Morgan Stanley 401(k) Self-Dealing Suit Dismissed

The court decided the plaintiffs did not have standing to sue regarding the funds in which they did not invest, and they did not sufficiently prove their other claims.

A federal district court judge has granted Morgan Stanley’s motion to dismiss an Employee Retirement Income Security Act (ERISA) lawsuit accusing it of various fiduciary breaches.

Participants in Morgan Stanley’s 401(k) plan filed the lawsuit in 2016 on behalf of approximately 60,000 current and former plan participants, alleging the plan included investment options with excessive fees and used Morgan Stanley proprietary funds rather than other funds that would have been better and cheaper for participants.

In his opinion, U.S. Circuit Judge Richard J. Sullivan of the U.S. District Court for the Southern District of New York first agreed with the Morgan Stanley defendants that the plaintiffs lack standing to bring claims related to seven of the 13 challenged funds because they did not invest in those seven funds. Citing a previous case in the 2nd U.S. Circuit Court of Appeals, Sullivan wrote, “Generally a plaintiff may sue on behalf of a putative class—including those members of the putative class who did not suffer the exact same injury as the plaintiff—where he ‘plausibly alleges (1) that he personally has suffered some actual injury as a result of the putatively illegal conduct of the defendant, and (2) that such conduct implicates the same set of concerns as the conduct alleged to have caused injury to other members of the putative class by the same defendants.” He dismissed the plaintiffs’ claims regarding the seven non-selected funds.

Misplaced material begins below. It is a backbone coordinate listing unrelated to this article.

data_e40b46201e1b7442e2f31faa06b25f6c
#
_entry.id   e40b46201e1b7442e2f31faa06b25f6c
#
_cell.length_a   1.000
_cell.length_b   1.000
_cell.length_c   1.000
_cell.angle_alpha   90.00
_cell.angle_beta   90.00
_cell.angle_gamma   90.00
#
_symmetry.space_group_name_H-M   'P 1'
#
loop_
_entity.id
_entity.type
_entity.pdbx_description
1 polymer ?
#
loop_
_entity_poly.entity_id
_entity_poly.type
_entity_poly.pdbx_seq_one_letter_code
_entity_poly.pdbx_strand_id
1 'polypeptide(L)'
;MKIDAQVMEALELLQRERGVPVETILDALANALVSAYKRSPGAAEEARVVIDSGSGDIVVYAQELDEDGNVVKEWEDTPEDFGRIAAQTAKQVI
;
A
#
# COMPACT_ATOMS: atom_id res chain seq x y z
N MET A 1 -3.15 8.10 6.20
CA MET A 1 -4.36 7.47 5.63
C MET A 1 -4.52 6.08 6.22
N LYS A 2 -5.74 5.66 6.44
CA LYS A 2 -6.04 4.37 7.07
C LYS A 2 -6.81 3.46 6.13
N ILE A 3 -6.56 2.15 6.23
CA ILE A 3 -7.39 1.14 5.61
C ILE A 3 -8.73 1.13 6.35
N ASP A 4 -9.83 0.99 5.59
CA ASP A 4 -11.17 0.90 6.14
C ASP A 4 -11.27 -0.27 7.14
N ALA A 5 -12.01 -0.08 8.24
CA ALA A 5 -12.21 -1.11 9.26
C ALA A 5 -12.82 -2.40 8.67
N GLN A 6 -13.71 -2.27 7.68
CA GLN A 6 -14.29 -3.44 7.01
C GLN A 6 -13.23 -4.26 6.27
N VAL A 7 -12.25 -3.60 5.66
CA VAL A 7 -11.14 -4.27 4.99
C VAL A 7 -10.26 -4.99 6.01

“Viewed at a high level, plaintiffs’ challenges to the Selected Funds and Non-Selected Funds raise similar questions—for example, whether the fees paid to Morgan Stanley were inappropriately high, whether the funds were improperly retained, and whether defendants’ desire to develop a business relationship with BlackRock motivated defendants to keep the BlackRock Trusts in the plan,” the decision explains. “But the evidence that plaintiffs will have to put forward to establish liability will vary from fund to fund, and plaintiffs’ ability to establish liability as to decisions made in connection with one fund will do little to advance their case for liability as to other funds.”

Turning to the remaining claims, Sullivan noted that the plaintiffs alleged that the defendants breached their fiduciary duties by offering proprietary funds at higher advisory and administrative fees than it did to separate account clients with similar assets and investment strategies. According to the opinion, the plaintiffs did not allege Morgan Stanley breached its fiduciary duty of loyalty by including its proprietary funds in the plan or by charging higher fees to participants in the plan than to outside investors in the same funds.